Building a static website with middleman and prismic.io

by Glenn square thumb Glenn Jones, published on 06/05/16

Lately, many have come to realize the potential and advantages of using static site generators to produce quick and effective websites. I won’t go into the specifics of all the different generators, but we use Middleman, simply because it stuck over the years.

In building static sites, there’s one thing that really sucks. It’s dealing with (client) content. As with many things in progress, many many many revisions, ranging from a complete overhaul to small corrections, are required. With static site generators, this poses a problem, since the writer passes the adjustments to the developer, who must then adjust the source files and deploys the new site.

This costs enormous amounts of time, ‘dumb time’, and so we set out to find a solution.

The solution comes in the form of Prismic.io, an API-based content management system. In short, it allows your writers to write their content and upload and adjust their images in a different place than where the developer is working. The developer has ‘read-only’ access to the content, so next time there is an adjustment, the site only has to be rebuilt and deployed. Sounds awesome and I can confirm, it’s pretty awesome.

We at Nebulae2016 are quite lazy, so we set up the site to be built automatically by CircleCI when new content is published on Prismic.io (through their webhooks). The site gets published to gh-pages, so except for prismic.io’s costs, it’s pretty much free.

So, in this article, I will outline how I integrated Prismic.io into a Middleman 4.1.7 project. I will show exactly how I set-up, connect to, query and display the Prismic data. Doing so, I also share some of my more general opinions on Prismic.

Set up

One of the things I like about prismic, is the clear distinction between writer and developer. After making a ‘repository’ on prismic - functionally a synonym for project - the area the writers can work in is immediately visible. Under ‘settings’ however, you’ll find everything you need for development. In this project we’ll touch only on custom types.

picture of blank interface of prismic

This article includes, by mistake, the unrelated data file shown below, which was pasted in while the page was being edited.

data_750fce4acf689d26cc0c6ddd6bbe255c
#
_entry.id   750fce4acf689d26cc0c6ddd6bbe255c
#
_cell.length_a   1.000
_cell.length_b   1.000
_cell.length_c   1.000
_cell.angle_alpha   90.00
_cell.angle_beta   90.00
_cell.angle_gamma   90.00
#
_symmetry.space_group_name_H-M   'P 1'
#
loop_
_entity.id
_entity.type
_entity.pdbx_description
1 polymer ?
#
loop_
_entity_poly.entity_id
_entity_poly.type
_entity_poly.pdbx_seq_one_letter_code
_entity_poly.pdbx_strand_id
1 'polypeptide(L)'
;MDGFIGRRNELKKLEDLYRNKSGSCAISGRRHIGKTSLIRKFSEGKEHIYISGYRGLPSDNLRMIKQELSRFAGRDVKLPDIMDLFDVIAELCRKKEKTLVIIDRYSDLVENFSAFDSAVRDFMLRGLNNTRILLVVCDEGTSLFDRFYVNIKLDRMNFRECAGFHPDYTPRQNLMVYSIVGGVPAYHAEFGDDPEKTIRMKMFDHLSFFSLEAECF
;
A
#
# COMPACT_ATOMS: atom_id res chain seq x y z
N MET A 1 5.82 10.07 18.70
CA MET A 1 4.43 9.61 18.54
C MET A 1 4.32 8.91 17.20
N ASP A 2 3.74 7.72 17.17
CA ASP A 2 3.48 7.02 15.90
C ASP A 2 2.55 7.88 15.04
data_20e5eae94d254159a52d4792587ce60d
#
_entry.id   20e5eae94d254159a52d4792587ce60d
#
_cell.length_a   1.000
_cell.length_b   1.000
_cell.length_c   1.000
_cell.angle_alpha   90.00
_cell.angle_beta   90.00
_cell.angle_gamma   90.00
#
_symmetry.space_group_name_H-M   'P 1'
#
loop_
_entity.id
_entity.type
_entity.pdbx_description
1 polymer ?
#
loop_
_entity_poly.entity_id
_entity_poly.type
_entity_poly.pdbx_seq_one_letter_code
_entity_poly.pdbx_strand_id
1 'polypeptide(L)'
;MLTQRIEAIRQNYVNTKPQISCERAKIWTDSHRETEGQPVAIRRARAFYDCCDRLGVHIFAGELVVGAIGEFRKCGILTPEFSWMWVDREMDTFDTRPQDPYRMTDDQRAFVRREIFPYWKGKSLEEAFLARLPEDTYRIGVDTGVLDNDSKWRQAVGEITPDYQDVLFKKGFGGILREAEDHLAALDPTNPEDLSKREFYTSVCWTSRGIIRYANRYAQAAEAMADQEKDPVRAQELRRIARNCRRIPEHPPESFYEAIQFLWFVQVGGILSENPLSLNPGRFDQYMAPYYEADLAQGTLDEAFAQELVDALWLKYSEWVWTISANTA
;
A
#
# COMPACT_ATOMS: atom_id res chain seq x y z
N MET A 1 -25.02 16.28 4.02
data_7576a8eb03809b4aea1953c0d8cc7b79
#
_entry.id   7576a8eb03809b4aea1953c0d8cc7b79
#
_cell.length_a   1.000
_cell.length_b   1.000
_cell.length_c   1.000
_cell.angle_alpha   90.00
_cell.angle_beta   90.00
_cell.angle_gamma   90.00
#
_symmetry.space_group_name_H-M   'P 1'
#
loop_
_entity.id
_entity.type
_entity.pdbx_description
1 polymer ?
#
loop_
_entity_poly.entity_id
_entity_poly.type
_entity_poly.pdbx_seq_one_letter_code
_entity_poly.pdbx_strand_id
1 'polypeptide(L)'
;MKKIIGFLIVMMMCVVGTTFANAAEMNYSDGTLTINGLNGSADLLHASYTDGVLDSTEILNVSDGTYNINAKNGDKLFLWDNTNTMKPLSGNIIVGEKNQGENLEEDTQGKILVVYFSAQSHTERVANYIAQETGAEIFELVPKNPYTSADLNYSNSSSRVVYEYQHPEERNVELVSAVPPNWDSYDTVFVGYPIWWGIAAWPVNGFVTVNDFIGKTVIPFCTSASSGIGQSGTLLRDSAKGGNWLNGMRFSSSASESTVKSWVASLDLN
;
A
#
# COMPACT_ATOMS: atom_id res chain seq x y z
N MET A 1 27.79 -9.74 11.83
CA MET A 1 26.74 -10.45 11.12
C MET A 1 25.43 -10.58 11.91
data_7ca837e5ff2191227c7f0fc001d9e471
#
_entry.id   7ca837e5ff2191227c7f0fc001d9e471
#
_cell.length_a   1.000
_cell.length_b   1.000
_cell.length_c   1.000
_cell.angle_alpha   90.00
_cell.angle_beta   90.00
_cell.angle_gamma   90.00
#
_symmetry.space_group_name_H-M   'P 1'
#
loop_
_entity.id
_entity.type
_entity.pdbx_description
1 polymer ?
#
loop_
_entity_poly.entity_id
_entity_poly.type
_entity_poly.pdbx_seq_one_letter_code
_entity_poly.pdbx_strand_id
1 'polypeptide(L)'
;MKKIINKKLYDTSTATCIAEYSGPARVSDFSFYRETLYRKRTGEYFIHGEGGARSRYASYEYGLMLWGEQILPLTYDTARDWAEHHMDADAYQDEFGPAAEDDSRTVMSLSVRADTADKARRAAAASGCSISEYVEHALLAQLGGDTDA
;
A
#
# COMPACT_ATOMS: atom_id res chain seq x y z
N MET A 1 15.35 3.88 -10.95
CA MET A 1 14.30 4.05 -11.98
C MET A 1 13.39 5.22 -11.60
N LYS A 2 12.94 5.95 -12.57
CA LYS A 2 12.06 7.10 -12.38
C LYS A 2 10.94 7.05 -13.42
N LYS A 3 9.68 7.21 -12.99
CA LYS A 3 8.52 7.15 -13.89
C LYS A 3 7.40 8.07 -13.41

To integrate prismic into your project, you’ll have to think about the type of content you’re going to display. You have to think about the structure of that content. Why? Because prismic allows you to very precisely define the different ‘types’ that shape your content. You do this through Settings/Custom Types.

For example, one of our recent projects is a one-pager to apply to an accelerator, which has to be adjusted for different branches of the accelerator (so multiple versions of the same template, with minor differences in content and deployed to different domain names). I chose to define one custom type named ‘apply-page’ and in there, define all the fields.

Defining the types is fairly straightforward, it’s in JSON and a reference for the types can be found in the prismic documentation. Just focus on the define part.

A few nice properties of the type definitions: you can set a field type ‘image’, which allows the content creator to upload and crop images according to their own needs. You can also set StructuredText, which allows content creators to use regular yet choosable typographic styling elements (bold, italic, heading, link and more) in their text.

Another nice thing are groups, I see them as nested groups of fields, where the content creator can decide whether to add a group-item, or not. It’s nice because type definitions restrict the content quite tightly, and the groups are a way to allow more flexibility, ‘within’ set bounds.

So, when you’ve defined your types (also called ‘masks’), quickly fill-out some dummy content by going to the tab ‘Everything’ and then click ‘Write Something’ in the top right corner.

Now you’re ready to start querying that in your local environment.

Connecting to the API and Querying the data

What I’m about to tell can also (partly) be read here. Add the following to your Gemfile and bundle in the root of your project. Then proceed to your prismic.io dashboard and go to settings/Api & Security to find the link to connect to your repository.

gem 'prismic.io', '~> 1.3', '>= 1.3.3', require: 'prismic'

Now, in your config.rb, you can add:

# Prismic Settings
api = Prismic.api('https://middleman-example-repo.prismic.io/api')

# duplicate this for subsequent pages from prismic
data_apply = api.form('everything')
                .query(Prismic::Predicates::at('document.type', 'apply-page'))
                .submit(api.master_ref)
                .results.first

# Pass that data to the page
page "/index.html", locals: { results: data_apply }